Problems revealed with project management and registering interests
Although the now notorious audit report on irregular staff payments is not on the agenda for the York Councils next Audit committee meeting, several other issues are.
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The Councils auditors (Mazers) annual report does conclude that group accounts for “City of York Trading” and “Make it York” are not required. The publication of separate accounts would make it easier for taxpayers to understand the level of any cross subsidy enjoyed by these organisations.
The Auditors do say, “In all entities, management at various levels is in a unique position to perpetrate fraud because of the ability to manipulate accounting records and prepare fraudulent financial statements by overriding controls that otherwise appear to be operating effectively. Due to the unpredictable way in which such override could occur, we consider there to be a risk of material misstatement due to fraud and thus a significant risk on all audits”.
They go on to conclude, “There have been some high profile examples of problems with project delivery, such as the housing for older people procurement and more recently with the community stadium project. This has been the first year of operation of the Better Care Fund, which requires the Council to work with the local CCG and the wider health economy to reduce demand for acute healthcare. Any failures in these areas could compound the Council’s financial and operational difficulties and impact adversely on services provided”.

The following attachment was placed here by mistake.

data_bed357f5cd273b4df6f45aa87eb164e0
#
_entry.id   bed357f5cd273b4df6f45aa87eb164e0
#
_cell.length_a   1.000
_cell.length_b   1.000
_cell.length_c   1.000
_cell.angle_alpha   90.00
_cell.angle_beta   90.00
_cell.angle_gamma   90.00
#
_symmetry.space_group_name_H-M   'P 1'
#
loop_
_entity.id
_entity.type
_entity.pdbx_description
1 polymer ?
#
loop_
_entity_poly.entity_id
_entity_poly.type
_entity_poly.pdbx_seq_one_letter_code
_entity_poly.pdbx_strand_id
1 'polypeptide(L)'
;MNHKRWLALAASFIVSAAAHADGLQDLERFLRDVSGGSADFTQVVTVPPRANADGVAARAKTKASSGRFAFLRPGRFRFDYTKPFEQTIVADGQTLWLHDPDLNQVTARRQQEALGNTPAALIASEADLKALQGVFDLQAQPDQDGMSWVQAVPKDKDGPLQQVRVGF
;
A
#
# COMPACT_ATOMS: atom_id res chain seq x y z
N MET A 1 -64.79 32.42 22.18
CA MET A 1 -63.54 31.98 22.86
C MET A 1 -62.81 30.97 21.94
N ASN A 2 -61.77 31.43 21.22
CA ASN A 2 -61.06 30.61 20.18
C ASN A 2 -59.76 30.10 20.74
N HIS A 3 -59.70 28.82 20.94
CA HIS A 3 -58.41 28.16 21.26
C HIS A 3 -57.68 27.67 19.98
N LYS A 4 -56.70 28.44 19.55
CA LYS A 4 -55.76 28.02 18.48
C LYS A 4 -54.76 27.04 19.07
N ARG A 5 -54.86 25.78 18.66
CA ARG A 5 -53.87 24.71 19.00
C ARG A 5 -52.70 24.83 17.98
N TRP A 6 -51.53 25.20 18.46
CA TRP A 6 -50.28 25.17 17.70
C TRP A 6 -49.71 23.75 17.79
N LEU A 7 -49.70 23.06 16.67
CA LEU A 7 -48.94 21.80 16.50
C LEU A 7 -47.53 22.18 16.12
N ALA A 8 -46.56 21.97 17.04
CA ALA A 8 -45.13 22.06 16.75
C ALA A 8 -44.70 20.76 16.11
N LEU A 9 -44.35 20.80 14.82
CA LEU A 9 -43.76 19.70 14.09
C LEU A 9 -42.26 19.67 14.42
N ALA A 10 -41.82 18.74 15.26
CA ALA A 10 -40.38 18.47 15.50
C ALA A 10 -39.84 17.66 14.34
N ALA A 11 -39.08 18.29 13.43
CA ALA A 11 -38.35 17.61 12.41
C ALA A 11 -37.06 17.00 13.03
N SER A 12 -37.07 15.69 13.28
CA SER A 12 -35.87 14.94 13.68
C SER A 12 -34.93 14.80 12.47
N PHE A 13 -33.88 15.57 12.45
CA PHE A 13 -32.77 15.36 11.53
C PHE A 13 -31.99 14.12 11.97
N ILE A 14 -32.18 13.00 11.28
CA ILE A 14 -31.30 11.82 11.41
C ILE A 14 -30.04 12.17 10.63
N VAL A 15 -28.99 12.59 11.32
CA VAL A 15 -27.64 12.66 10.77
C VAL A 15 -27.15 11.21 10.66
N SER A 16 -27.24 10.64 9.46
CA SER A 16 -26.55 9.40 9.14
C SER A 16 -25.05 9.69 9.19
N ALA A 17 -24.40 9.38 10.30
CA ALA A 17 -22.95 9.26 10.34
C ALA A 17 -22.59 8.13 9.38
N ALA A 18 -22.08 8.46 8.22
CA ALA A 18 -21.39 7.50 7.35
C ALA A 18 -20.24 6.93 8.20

The Auditors are understood to be looking carefully at failings in the management of the Community Stadium project and the collapse of the older persons accommodation strategy (both of which date from the time of the Labour administration in the City)
The background papers published yesterday list some individual areas which are being audited.
These include Project Management, Register of Interests and s117 of the Mental Health Act. Draft reports on these issues reveal only “limited assurance” – meaning there are significant issues to be addressed. The reports are in draft form only and are being review internally at this stage. All are potential matters of public interest (S117 of the Mental Health Act requires authorities to provide community support for people leaving hospital).
Reports already issued reveal that several departments have not agreed performance standards with the Councils reception (business support) unit. Two years seems a long time to wait for the Council to publish target times (and performance) for dealing with issues raises electronically. Recently reports of fly tipping took nearly two weeks to be passed on to the team responsible for actually tidying up some dumping.
Similarly, the auditors did find some sensitive information in offices when they did a security sweep.
Most of the Audit reports – and particularly those of schools – have however found procedures to be generally satisfactory
Mazars are charging the Council £138,000 for their work.
NB. The Councils Executive has so far failed to clarify what issues will be discussed at its 24th April meeting when the Public Interest Report on irregular staff payments is on the agenda.